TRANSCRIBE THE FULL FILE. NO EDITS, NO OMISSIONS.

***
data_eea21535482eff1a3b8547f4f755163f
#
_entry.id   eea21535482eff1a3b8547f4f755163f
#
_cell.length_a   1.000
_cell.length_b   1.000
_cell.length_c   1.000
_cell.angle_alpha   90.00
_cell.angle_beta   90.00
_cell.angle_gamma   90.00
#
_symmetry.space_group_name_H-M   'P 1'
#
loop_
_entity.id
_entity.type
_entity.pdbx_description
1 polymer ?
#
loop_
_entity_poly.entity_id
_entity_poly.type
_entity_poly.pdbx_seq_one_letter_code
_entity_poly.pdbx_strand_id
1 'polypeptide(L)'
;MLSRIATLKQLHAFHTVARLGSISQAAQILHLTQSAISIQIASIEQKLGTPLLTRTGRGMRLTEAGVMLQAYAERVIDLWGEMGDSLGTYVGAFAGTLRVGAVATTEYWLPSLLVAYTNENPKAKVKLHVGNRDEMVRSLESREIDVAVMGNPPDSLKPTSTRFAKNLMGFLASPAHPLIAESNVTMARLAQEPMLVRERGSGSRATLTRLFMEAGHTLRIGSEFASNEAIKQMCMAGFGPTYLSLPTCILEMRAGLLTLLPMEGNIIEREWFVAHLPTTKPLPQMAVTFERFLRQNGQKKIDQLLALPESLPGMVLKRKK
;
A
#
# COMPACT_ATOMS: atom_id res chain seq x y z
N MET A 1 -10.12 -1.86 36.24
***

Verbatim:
data_eea21535482eff1a3b8547f4f755163f
#
_entry.id   eea21535482eff1a3b8547f4f755163f
#
_cell.length_a   1.000
_cell.length_b   1.000
_cell.length_c   1.000
_cell.angle_alpha   90.00
_cell.angle_beta   90.00
_cell.angle_gamma   90.00
#
_symmetry.space_group_name_H-M   'P 1'
#
loop_
_entity.id
_entity.type
_entity.pdbx_description
1 polymer ?
#
loop_
_entity_poly.entity_id
_entity_poly.type
_entity_poly.pdbx_seq_one_letter_code
_entity_poly.pdbx_strand_id
1 'polypeptide(L)'
;MLSRIATLKQLHAFHTVARLGSISQAAQILHLTQSAISIQIASIEQKLGTPLLTRTGRGMRLTEAGVMLQAYAERVIDLWGEMGDSLGTYVGAFAGTLRVGAVATTEYWLPSLLVAYTNENPKAKVKLHVGNRDEMVRSLESREIDVAVMGNPPDSLKPTSTRFAKNLMGFLASPAHPLIAESNVTMARLAQEPMLVRERGSGSRATLTRLFMEAGHTLRIGSEFASNEAIKQMCMAGFGPTYLSLPTCILEMRAGLLTLLPMEGNIIEREWFVAHLPTTKPLPQMAVTFERFLRQNGQKKIDQLLALPESLPGMVLKRKK
;
A
#
# COMPACT_ATOMS: atom_id res chain seq x y z
N MET A 1 -10.12 -1.86 36.24